For 24-year-old IAS aspirant Raga, the suspension of coaching classes in Delhi hadn’t deterred her. Originally from Anantapur in Andhra Pradesh, she was glued to her books during the train journey and made copious notes. Raga said she booked her train ticket three times.
“We were making sure my flatmate and I leave around the same time so that one isn’t left alone. Another time, I was waitlisted, so as soon as the news of these special trains arrived, I made sure I was on my way out.” Although disappointed that she can’t get her academic doubts cleared via prerecorded online sessions of her coaching centre, she said she would rather study on her own before the revised date for the UPSC entrance exam is announced.
Sanitisation and hygiene on board not satisfactory
The Rajdhani to Chennai halts at Agra, Jhansi, Bhopal, Nagpur, Warangal and Vijayawada before reaching Chennai. The train started at 4 pm Monday from Delhi and reached Chennai at 8:30 pm Tuesday. Stations on the way were deserted, with just a few passengers embarking and disembarking, and policemen. Everybody was seen wearing a mask and staying at arm’s length.
The trains were also running lighter, with the middle berths kept vacant to maintain social distancing.
“I have never seen the train so empty — maybe during off season, but never in May,” Ticket collector A.S. Meena told ThePrint.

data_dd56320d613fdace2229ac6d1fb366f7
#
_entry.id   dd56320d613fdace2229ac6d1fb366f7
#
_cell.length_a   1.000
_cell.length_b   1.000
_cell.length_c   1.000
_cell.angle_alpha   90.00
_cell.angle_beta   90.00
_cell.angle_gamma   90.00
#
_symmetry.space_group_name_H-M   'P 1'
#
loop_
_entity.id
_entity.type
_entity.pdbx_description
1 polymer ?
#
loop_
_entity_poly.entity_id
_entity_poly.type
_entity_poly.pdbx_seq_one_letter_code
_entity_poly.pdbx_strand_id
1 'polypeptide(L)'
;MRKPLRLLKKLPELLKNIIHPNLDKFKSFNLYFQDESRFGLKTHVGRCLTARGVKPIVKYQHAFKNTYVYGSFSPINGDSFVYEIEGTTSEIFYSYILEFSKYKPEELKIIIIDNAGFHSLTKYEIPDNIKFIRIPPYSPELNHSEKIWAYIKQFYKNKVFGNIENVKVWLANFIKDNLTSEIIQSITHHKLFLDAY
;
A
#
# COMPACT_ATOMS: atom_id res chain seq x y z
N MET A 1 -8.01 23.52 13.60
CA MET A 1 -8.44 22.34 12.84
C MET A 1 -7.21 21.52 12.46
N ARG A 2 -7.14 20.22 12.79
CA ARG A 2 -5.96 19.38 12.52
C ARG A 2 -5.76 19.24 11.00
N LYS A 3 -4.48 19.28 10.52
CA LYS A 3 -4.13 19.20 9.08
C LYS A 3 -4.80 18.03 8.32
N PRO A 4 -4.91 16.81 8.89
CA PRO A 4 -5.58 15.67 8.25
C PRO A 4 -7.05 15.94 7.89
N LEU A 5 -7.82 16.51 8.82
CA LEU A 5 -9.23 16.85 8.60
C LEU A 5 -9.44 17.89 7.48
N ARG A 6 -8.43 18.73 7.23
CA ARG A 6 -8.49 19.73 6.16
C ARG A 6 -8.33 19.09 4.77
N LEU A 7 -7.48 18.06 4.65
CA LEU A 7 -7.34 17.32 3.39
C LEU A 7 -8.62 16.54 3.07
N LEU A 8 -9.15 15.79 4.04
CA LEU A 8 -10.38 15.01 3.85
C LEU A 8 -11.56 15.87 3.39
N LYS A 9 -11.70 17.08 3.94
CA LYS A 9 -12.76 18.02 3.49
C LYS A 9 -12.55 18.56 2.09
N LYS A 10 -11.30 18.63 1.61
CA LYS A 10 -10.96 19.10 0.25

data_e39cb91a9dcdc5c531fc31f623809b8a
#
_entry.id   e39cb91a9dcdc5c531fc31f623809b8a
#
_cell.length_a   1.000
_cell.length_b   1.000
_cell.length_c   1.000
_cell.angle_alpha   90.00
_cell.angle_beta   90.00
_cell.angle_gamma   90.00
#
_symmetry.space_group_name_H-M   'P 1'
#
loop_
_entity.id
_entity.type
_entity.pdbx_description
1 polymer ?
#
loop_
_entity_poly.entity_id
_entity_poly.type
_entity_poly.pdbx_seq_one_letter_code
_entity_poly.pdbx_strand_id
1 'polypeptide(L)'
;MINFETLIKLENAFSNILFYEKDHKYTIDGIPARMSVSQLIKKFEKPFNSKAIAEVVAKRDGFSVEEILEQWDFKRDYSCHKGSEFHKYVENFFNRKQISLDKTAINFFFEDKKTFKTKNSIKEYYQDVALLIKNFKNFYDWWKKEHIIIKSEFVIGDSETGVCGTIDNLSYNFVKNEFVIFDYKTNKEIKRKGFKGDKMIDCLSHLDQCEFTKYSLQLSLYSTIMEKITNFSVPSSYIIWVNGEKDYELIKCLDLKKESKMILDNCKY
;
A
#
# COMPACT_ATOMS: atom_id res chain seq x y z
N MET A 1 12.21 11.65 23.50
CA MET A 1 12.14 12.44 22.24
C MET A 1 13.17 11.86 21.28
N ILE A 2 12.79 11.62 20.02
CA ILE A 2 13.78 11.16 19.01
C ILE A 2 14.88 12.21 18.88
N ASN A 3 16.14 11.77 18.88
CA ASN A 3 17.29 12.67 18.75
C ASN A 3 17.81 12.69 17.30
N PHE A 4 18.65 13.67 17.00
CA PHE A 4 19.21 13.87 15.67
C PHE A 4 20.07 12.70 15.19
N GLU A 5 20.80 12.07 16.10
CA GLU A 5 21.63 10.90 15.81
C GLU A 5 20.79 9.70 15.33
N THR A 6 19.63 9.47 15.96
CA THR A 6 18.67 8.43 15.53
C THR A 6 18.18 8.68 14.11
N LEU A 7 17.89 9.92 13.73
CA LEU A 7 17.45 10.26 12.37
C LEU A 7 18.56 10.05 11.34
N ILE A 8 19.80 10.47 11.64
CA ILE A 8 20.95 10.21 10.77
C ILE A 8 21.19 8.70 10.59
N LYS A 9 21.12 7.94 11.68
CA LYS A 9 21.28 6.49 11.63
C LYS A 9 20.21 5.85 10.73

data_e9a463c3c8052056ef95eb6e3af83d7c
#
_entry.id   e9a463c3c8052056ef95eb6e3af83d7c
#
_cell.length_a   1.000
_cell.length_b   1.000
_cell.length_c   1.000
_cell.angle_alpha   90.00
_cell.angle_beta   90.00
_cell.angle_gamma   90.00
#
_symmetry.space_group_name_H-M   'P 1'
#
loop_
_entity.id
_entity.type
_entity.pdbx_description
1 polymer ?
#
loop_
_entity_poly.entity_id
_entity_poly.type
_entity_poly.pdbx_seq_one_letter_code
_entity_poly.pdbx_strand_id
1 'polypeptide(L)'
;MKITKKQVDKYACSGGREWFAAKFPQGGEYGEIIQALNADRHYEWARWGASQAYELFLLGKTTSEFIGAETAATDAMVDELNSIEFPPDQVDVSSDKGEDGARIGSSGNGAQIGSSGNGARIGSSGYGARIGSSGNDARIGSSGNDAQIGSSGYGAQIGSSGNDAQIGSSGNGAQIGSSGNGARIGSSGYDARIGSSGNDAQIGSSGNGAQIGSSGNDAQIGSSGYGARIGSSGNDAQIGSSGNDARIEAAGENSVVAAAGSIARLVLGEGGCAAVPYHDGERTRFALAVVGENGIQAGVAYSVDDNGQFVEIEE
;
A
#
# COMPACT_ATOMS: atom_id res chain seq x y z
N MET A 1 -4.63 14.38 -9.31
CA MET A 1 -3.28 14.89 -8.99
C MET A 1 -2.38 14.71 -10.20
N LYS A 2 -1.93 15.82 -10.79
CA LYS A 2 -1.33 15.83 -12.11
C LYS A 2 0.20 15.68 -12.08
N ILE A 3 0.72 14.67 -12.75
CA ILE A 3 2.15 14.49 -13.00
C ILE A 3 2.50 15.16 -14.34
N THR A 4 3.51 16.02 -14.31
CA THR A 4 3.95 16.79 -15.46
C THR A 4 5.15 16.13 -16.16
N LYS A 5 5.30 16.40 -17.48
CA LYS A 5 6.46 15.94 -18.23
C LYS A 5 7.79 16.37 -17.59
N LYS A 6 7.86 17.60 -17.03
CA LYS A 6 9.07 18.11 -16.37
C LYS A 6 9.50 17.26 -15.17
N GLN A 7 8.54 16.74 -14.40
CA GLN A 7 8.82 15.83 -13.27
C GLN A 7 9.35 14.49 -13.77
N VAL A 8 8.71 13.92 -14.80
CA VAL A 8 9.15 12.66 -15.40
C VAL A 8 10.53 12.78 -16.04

The AC coaches don’t have curtains and linen, to minimise the chances of virus transmission.
The train to Chennai was, however, sanitised only twice throughout the 28-hour journey — at Jhansi and then at Vijayawada. All passengers had masks on as they read books, watched movies and talked to their families, even making plans to return to Delhi, not worrying about quarantine measures.
One such person was Srijuna Joga, an oncologist at the Rajiv Gandhi Cancer Institute & Research Centre. On her way to Vijayawada with her parents, she had not met her sons, aged three and six, for more than four months. “I was supposed to meet them in April, but could not go back due to the lockdown,” she said.
Joga needs to return to Delhi in 10 days to report back to work.
Five compartments away was 65-year-old Vinita who was going to meet her grandchildren in Bhopal for the first time. Her son Saurabh had twins in March. “I am very happy that now I am a dadi, I have been waiting to go to Bhopal since March.”